Brent crude prices dipped 1.3% to 51.34 US dollars (£39.39) per barrel as investors fretted about a smaller than expected drop in US crude inventories reported by the US Energy Information Administration.
The pound rose above 1.30 against the US dollar for the first time since September, as strong UK retail sales gave a boost to sterling and jitters surrounding calls for Donald Trump’s impeachment weighed on the greenback.
Sterling was up more than 0.4% versus the US dollar at 1.303, its highest level in nearly eight months.
Against the euro, the pound jumped 0.8% to 1.171.
Investors piled into the UK currency after retail sales outstripped expectations, rising by 2.3% in April compared with the month before, due in part to the later timing of Easter holidays and warmer weather.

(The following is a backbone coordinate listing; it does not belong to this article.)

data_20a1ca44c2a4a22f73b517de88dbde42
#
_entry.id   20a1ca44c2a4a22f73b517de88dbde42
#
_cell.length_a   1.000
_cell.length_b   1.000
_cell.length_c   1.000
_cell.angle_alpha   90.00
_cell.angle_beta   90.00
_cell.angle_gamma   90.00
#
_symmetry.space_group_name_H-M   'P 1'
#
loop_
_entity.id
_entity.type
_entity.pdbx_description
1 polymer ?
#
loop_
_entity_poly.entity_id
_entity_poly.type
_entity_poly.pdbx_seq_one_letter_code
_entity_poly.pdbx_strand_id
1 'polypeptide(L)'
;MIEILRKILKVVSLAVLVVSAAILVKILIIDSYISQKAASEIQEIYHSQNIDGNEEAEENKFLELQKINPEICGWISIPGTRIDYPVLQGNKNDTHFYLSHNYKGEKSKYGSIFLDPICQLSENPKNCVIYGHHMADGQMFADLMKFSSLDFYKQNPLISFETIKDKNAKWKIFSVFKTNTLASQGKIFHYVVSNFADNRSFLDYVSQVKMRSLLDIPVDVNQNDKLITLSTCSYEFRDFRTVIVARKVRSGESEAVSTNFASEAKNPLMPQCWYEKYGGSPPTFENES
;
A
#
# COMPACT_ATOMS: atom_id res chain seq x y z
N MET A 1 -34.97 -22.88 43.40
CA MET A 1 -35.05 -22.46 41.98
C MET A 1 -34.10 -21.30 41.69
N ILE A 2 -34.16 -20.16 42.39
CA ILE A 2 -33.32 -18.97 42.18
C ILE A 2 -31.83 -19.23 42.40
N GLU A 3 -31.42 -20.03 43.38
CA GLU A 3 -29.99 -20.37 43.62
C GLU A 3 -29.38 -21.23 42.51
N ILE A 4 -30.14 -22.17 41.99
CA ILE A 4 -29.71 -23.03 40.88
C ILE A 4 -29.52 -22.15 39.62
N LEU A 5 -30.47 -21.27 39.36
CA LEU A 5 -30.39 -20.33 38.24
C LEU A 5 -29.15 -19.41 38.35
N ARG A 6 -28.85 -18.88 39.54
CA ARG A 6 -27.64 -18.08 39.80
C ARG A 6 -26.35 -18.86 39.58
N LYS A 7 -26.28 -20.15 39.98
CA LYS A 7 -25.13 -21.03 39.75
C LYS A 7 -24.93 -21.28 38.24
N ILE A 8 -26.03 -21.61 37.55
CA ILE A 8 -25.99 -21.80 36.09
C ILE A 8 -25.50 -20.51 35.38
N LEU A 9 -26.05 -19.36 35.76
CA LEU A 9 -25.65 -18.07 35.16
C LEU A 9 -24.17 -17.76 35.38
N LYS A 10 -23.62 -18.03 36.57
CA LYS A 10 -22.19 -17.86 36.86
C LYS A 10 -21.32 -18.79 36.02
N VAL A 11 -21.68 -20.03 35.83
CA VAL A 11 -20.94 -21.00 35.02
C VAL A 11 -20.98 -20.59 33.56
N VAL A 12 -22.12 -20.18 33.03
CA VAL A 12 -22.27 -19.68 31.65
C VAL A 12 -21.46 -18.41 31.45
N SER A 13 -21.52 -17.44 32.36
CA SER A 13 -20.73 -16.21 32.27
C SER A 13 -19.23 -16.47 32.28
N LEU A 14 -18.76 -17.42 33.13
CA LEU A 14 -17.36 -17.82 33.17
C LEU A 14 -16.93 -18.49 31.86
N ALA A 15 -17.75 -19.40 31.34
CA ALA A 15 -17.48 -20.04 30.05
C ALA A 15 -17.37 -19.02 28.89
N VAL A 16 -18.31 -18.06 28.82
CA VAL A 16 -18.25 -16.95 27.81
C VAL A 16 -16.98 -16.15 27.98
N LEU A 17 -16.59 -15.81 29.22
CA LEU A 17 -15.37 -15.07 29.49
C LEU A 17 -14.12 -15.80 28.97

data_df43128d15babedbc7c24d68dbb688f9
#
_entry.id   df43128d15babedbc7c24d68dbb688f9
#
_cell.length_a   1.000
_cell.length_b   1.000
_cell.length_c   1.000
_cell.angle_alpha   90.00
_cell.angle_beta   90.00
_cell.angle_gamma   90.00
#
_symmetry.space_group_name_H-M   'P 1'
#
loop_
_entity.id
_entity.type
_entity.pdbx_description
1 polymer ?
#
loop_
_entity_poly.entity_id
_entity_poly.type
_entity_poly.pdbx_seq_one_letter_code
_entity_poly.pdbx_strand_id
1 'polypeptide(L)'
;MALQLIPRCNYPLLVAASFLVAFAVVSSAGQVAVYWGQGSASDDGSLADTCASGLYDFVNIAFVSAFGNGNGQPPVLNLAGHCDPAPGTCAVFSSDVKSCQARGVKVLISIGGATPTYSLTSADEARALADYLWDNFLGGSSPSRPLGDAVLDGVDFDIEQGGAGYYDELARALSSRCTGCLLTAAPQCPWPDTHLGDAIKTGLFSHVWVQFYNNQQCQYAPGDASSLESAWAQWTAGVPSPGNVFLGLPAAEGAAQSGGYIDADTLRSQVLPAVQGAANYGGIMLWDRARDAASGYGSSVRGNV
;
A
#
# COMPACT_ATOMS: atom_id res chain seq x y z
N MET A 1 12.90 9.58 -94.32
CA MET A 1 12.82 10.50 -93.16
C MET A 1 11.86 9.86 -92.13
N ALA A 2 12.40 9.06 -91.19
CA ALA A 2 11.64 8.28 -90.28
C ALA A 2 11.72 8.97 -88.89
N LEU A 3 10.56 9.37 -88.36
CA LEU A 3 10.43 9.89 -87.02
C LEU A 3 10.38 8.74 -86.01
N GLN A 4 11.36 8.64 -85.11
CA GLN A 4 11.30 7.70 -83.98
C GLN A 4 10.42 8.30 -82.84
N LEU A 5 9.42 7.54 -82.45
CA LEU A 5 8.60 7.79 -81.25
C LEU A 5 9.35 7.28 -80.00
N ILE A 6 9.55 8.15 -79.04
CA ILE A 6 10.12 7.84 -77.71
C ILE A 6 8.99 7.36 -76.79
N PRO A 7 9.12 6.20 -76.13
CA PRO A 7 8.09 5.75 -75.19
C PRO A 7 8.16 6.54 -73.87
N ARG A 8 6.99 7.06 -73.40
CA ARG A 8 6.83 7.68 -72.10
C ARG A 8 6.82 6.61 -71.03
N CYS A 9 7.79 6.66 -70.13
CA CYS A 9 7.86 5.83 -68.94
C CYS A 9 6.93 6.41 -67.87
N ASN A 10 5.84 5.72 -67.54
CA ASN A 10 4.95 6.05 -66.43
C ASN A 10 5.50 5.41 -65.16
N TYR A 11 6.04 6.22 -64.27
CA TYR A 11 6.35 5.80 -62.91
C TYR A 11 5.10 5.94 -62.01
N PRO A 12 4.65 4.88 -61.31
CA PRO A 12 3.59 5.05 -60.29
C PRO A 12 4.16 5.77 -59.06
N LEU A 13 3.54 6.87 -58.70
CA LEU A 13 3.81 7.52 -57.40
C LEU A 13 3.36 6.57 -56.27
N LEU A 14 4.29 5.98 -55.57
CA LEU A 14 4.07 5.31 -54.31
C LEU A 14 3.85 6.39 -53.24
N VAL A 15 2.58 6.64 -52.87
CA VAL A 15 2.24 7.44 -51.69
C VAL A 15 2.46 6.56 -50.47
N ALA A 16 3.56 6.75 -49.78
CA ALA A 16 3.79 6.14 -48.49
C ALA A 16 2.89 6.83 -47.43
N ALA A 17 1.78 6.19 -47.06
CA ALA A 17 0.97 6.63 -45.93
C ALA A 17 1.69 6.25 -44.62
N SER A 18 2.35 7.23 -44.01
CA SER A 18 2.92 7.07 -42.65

Data from the Office for National Statistics (ONS) showed sales were up by 4% compared with April last year, exceeding forecasts of 1% monthly growth and 2% year-on-year.
CMC Markets UK market analyst David Madden said: “The positive run of UK economic data coupled with the political uncertainty in the US could see the 1.30 mark as a base to go long from.”
The strength of the UK currency weighed on the FTSE 100, which dropped more than 100 points or 1.3% to 7,402.68 in morning trading.
Global stocks and the US dollar have also suffered from investor anxiety over growing calls for Mr Trump to be forced out of office.
It comes amid reports that Mr Trump told recently fired FBI boss James Comey to drop his investigation into former security adviser Michael Flynn’s ties to Russia, and shared secrets about Islamic State militants with Russian officials during a meeting last week.